The Divine Lamp

The unfolding of thy words gives light; it imparts understanding to the simple…Make thy face shine upon thy servant, and teach me thy statutes

Patristic/Medieval Commentary on Psalm 43

Posted by Dim Bulb on September 20, 2015


Arg. Thomas. That Christ is the Light of the world, the Way, the Truth, and the Life: the voice of the Church praying that she may be divided from them that believe not. To them who have obtained the faith of Christ [that is, the recently baptized], the voice of the Church praying that the good and the bad may be severed in the last day.

1 Give sentence with me, O God, and defend my cause against the ungodly people: O deliver me from the deceitful and wicked man.
2 For thou art the God of my strength, why hast thou put me from thee: and why go I so heavily, while the enemy oppresseth me?

These two verses will better come under our notice in Psalm 144: for a reason there to be mentioned.

3 O send out thy light and thy truth, that they may lead me: and bring me unto thy holy hill, and to thy dwelling.

Here he sets forth the only way of his liberation:—and what way is that, (Michael Ayguan.

“>Ay.) but by the Incarnation? Thy Light: as it is written: “That was the true light, which lighteth every man that cometh into the world.”S. John 1:9.

“>* Thy Truth: as He said Himself:—“I am the way, and the truth, and the life.”S. John 14:6.

“>* And therefore, the Master of Sentences uses this verse formally, when writing “of the benefits of the Incarnation.” Light indeed, after so many centuries that darkness covered the earth,Lib. iii. dist. 19.

“>* and gross darkness the people! Truth indeed, when those things that were concealed from the wisest philosophers of Greece and Rome are now revealed to babes and sucklings! Others will have it that,S. Chrysost. Hesych.

“>* by Light, the Son of God, by Truth, the Holy Ghost, is more especially set forth. That they may lead me. So our translation, and rightly. The Vulgate has, they have led me: then, with reference to the past benefits of the Incarnation: Thy holy hill. Take it of the Church Militant, as almost all the commentators: not that I would much blame those, who keeping our Lord’s dear Passion here,Hesych.

“>* as always, before their eyes, see in the holy hill, Mount Calvary. It is to be observed that, in the “sending forth,” the Greeks, followed by S. Ambrose, generally see an allusion to the First Advent; S. Augustine, with almost all the Latin Fathers,S. Ambros. de Spirit. S. xix.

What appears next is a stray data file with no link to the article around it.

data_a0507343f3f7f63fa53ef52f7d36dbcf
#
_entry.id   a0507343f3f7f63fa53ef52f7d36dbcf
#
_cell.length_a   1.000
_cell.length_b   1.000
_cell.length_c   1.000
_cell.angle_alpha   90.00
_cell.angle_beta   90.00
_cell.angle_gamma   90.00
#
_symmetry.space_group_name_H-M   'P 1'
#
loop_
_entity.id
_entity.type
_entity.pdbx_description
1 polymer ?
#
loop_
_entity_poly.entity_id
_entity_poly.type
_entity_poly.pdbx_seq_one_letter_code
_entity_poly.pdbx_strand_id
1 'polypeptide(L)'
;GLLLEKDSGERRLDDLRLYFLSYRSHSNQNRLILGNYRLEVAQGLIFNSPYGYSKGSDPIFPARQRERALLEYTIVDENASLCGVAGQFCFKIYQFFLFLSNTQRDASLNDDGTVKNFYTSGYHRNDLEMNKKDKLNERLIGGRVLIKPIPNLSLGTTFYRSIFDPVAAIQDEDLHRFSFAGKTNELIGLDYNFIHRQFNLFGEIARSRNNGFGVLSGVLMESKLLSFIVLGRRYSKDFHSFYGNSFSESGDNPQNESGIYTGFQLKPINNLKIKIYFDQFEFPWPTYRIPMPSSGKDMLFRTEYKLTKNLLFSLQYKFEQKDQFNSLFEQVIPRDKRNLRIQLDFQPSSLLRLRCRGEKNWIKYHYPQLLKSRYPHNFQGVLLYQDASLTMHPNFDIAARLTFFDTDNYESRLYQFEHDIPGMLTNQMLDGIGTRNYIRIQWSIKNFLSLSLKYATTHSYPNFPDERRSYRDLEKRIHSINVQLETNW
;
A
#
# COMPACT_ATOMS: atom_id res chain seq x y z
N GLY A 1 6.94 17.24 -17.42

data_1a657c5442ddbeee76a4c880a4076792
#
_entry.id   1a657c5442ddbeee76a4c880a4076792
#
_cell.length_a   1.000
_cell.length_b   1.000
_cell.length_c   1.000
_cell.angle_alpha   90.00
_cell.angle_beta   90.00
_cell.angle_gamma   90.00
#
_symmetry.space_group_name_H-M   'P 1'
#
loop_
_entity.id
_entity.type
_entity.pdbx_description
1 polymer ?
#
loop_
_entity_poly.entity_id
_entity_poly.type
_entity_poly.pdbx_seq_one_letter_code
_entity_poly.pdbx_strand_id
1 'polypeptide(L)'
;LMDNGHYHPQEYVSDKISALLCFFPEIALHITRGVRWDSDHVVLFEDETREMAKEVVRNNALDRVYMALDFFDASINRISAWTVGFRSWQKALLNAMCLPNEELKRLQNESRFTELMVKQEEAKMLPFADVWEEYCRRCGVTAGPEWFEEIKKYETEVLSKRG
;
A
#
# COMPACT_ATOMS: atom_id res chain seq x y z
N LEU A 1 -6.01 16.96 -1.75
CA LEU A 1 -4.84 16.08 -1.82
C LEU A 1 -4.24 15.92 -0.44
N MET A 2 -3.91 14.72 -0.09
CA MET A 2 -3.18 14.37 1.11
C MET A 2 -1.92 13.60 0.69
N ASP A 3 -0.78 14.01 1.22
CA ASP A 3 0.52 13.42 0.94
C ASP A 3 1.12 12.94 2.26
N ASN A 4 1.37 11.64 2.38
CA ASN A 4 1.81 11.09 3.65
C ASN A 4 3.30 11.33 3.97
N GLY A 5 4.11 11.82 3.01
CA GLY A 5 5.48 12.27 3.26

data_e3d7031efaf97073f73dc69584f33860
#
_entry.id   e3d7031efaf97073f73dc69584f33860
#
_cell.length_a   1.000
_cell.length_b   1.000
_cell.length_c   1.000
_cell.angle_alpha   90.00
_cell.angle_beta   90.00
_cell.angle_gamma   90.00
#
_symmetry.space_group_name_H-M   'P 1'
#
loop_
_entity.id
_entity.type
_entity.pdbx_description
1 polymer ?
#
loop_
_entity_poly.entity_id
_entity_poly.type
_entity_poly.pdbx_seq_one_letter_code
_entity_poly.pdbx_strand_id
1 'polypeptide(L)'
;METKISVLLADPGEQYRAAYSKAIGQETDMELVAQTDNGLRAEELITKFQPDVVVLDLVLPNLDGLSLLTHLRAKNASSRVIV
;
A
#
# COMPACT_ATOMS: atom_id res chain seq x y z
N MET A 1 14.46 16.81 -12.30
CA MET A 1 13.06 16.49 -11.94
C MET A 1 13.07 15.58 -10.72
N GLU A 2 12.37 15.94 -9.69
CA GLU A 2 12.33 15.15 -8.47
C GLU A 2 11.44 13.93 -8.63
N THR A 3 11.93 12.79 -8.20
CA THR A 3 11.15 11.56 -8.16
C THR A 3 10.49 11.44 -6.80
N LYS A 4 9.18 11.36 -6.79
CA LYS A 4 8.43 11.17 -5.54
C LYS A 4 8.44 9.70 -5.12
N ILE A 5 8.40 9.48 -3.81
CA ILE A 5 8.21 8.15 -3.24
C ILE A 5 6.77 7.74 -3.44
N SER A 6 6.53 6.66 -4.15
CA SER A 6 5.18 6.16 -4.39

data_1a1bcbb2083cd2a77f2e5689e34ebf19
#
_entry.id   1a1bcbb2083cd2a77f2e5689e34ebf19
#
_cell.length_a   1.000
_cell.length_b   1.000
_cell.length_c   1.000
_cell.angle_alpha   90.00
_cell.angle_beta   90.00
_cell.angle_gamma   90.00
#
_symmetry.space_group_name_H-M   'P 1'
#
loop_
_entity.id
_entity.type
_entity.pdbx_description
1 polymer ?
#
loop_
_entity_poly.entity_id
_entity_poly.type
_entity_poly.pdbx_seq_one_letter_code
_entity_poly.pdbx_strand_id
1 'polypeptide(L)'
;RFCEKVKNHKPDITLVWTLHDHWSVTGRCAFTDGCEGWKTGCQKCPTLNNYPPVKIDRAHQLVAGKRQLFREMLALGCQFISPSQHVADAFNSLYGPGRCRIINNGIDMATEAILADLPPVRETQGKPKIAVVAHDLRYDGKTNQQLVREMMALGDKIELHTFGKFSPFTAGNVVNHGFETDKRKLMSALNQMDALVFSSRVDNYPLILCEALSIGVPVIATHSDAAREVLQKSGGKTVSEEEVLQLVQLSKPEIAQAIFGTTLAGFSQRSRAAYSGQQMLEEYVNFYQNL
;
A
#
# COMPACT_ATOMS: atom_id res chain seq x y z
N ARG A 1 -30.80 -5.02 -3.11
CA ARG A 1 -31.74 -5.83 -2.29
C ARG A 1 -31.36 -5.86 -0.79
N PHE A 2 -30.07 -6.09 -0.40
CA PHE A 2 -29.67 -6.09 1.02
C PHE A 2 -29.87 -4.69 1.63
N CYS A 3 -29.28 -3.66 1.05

“>* to the Second. And then truly the light will be shown which clearly distinguishes the tares from the wheat; and the truth, which, however they may have been mingled in this world, shall then definitively, and for ever, set the sheep on the right hand, and the goats on the left. It is a beautiful idea of Hugh of S. Victor that by light is meant the faith by which we walk now; by truth,Hugo Victorin.

“>* the reward which we are hereafter to possess:—as if the reality would so far surpass all that faith can tell, or hope desire, here, as to make their warmest aspirations little better than untruths. This was one of the many verses used against the Arians:—the Trinity being set forth in Him Who sends: in the Light: and in the Truth.S. Athanas. ad Serapion. S. Cyril lib. i. in S. Joan.

“>* The Jews were in the habit of referring the truth to Elijah; the light to the Messiah. And no doubt there is a reference to the Urim and Thummim by which God’s Will was manifested on the stones of the High Priest’s breastplate. And to Thy dwelling. Take the holy hill in what sense you will, there can be no doubt that this dwelling is the “habitation of God, the house not made with hands, eternal, in the heavens.” Therefore, the Incarnation: therefore that holy hill up which the Lord bare the Cross: therefore also that holy hill the Church Militant; all to this one end: that Calvary might end in Mount Salem, that the Church of warfare might lead to the Church of peace!

4 And that I may go unto the altar of God, even unto the God of my joy and gladness: and upon the harp will I give thanks unto thee, O God, my God.

Never, surely, more glorious and comforting verse than this. To see the Man of Sorrows,—now His warfare almost accomplished,—now the sin He bare for us almost pardoned,—approaching to the Great Altar of the Evening Sacrifice of the world. And yet, drawing near to offer Himself to the Father, that Father is the God of His joy and gladness. O glorious example for His servants in all their sufferings! (Gerhohus.